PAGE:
Q: Isn’t the definition so vague that anything can be considered hazing?
A: Read the definition, and then ask yourself the following questions:
- Does the activity involve humiliation or intimidation?
- Does it involve physical abuse (e.g., sleep deprivation)?
- Could it cause emotional distress or undue stress of any kind?
- Would you have any reservations describing the activity to your parents, the police, or a university official?
- Would you be worried if the activity were shown on the evening news?
- Would the current members refuse to engage in the same activity?
If the answer to any of the above questions is "Yes," the activity is probably hazing.
Q: If someone agrees to participate in an activity, how can it be considered hazing?
A: In states that have laws against hazing—like California--consent of the victim can't be used as a defense. This is because even if someone agrees to participate in a potentially hazardous action, it may not be true consent because of peer pressure, intentional or unintentional threats, and the withholding of information about what will occur.
Q: Well, the state law says that hazing is okay as long as it is not physically dangerous.
A: Even the slightest mental hazing can be brutal and leave lasting psychological scars. Some hazing victims report that the mental hazing they endured was worse than being physically abused. Caltech holds its community members to a higher standard than does the state.
Q: If I am planning an activity, and am unsure whether it could constitute hazing, who should I ask?
A: You should check with your House President, team captain, or other leader of your group. S/he should then run the idea by the IHC or the group’s advisor. If there are still questions, you can submit a query to the Dean’s office, or speak with a dean, the MOSH, or the Senior Director for Student Activities. But if you’re still unsure, it is better to err on the safe side, and refrain from the activity.
Welcoming new members to our community is both valuable and necessary. Acceptable circumstances that allow for freshman-focused events include, but are not limited to the following:
- Class-organized events or inter-class competitions
- House-wide voluntary leadership or service positions that include members of the freshmen class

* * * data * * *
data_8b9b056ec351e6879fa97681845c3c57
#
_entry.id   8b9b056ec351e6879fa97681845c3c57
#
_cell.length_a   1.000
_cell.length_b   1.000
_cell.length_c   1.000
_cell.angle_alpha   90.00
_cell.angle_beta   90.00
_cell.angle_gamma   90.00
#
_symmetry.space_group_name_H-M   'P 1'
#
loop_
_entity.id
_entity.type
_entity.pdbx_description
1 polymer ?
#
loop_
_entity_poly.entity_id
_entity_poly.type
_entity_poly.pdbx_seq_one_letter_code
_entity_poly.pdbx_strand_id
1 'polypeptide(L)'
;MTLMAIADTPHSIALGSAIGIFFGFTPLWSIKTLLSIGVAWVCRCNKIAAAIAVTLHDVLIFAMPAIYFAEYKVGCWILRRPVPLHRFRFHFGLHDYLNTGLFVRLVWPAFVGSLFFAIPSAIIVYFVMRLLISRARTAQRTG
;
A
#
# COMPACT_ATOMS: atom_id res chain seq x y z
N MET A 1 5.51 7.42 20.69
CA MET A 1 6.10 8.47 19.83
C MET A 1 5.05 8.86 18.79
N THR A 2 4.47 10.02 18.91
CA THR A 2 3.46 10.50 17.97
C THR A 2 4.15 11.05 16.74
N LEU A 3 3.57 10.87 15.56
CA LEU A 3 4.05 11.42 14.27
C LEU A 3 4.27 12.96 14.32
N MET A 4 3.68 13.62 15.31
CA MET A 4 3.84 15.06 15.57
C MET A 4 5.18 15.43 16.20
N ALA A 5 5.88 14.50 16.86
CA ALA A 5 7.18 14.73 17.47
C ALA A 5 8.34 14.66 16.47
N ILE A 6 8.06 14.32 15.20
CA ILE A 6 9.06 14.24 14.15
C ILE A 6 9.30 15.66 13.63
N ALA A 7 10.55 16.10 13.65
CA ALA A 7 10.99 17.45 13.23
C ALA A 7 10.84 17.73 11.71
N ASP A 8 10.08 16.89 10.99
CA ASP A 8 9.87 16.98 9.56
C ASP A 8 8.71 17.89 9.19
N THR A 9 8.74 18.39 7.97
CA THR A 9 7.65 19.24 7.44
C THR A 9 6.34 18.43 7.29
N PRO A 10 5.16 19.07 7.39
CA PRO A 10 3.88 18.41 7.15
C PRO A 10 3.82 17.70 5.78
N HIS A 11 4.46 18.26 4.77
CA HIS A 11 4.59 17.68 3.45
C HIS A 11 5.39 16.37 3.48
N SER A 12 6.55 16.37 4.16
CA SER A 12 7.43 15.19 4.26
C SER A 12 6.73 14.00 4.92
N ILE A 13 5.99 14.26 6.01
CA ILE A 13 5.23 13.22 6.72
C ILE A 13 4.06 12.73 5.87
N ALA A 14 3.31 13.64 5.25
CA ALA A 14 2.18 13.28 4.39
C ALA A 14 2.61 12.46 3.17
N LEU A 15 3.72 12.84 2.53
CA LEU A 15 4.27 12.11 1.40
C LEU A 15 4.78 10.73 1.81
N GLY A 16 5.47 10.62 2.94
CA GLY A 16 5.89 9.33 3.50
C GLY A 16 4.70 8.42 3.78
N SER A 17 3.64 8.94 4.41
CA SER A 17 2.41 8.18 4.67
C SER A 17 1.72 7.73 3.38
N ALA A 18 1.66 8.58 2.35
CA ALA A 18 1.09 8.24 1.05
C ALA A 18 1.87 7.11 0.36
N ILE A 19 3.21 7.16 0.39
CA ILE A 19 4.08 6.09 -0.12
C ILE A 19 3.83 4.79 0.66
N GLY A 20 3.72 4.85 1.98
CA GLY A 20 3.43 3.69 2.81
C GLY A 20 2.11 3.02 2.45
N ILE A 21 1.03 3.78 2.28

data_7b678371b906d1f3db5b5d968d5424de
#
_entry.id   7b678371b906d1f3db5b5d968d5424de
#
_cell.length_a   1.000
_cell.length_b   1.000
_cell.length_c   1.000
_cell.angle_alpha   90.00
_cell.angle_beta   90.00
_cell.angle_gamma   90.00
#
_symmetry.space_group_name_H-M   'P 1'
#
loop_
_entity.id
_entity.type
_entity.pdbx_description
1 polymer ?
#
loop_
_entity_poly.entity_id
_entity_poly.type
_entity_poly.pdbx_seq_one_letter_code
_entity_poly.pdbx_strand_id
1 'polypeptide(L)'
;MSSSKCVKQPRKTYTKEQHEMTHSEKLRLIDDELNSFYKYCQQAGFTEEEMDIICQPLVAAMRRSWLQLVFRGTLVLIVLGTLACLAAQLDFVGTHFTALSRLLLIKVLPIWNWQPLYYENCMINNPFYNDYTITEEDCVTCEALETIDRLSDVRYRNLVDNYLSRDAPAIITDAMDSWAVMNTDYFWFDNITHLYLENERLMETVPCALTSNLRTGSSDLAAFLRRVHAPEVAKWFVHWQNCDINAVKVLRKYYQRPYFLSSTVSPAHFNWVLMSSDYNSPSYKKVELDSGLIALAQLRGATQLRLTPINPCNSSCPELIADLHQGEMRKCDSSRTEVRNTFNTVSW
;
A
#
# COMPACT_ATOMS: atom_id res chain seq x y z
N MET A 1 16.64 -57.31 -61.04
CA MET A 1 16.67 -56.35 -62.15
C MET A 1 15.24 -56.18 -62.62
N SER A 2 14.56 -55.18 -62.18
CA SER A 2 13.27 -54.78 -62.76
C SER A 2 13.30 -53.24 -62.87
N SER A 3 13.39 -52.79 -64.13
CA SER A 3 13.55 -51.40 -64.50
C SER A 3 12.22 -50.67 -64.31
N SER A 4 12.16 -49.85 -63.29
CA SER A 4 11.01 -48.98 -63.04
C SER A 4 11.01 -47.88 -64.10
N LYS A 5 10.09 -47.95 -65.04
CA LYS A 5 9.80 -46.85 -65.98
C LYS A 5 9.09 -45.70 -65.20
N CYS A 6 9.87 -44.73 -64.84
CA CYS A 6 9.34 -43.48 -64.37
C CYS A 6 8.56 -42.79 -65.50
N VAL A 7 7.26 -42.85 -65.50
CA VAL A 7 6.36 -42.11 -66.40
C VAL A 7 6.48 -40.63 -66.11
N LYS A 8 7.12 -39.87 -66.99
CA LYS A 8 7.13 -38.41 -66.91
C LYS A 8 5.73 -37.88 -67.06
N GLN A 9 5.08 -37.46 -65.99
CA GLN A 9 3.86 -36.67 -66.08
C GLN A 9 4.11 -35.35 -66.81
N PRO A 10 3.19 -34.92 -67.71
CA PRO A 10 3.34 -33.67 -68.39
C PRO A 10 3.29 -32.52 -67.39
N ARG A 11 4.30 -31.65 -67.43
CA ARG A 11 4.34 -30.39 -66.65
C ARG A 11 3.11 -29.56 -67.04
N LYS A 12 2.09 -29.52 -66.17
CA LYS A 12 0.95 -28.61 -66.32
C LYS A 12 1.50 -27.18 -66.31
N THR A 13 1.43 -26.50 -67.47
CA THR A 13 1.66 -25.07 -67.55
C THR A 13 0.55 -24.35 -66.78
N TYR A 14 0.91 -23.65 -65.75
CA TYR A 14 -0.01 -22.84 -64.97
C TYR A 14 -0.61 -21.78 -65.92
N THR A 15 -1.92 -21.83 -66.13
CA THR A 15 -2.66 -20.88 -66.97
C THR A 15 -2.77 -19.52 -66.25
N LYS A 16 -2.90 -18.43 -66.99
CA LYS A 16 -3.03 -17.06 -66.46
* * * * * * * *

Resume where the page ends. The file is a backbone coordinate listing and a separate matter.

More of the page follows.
- UCC, RA, AC, or alley-sponsored activities that support the integration of first-year students into the community.
- Events or activities that highlight the Caltech support network or organizational history
- Pranks and/or scavenger hunts that have been approved by the Senior Director of Student Activities, the MOSH, and/or the Deans’ office
Activities that could be considered hazing when participation in, or exposure to them is an implicit or explicit condition for initiation to, admission into, affiliation with, or continued social or cultural membership in a group or organization include, but are not limited to, the following:
- Throwing substances or objects at individuals
- Any activity unapproved by the IHC that socially isolates or segregates an individual or group of students
- Verbal, physical or sexual abuse
- Any activity that forces or encourages over-ingestion, or ingestion of any substances, including drugs or alcohol
- Activities that require uncomfortable, vulgar or ridiculous apparel, or total and/or partial nudity
- Showering, ponding or floating of new community members
- Line-ups and drills/tests on meaningless information
- Deliberately interfering with adequate time for study
- Kidnapping and/or intimidation
- Violent or aggressive contests
- Unconstructive physical labor that selectively targets initiates
- Freshmen-specific assignments or tasks
- Expecting or encouraging illegal activity or property damage
- Withholding certain privileges
Tom Mannion, The Senior Director of Student Activities
Any Residential Life Coordinators (This link may only be accessed from a Caltech network computer)
[iv] Honor Code Handbook: http://deans.caltech.edu/documents/93-hch15.pdf
[v] Caltech Compliance Hotline: http://asic.caltech.edu/hotline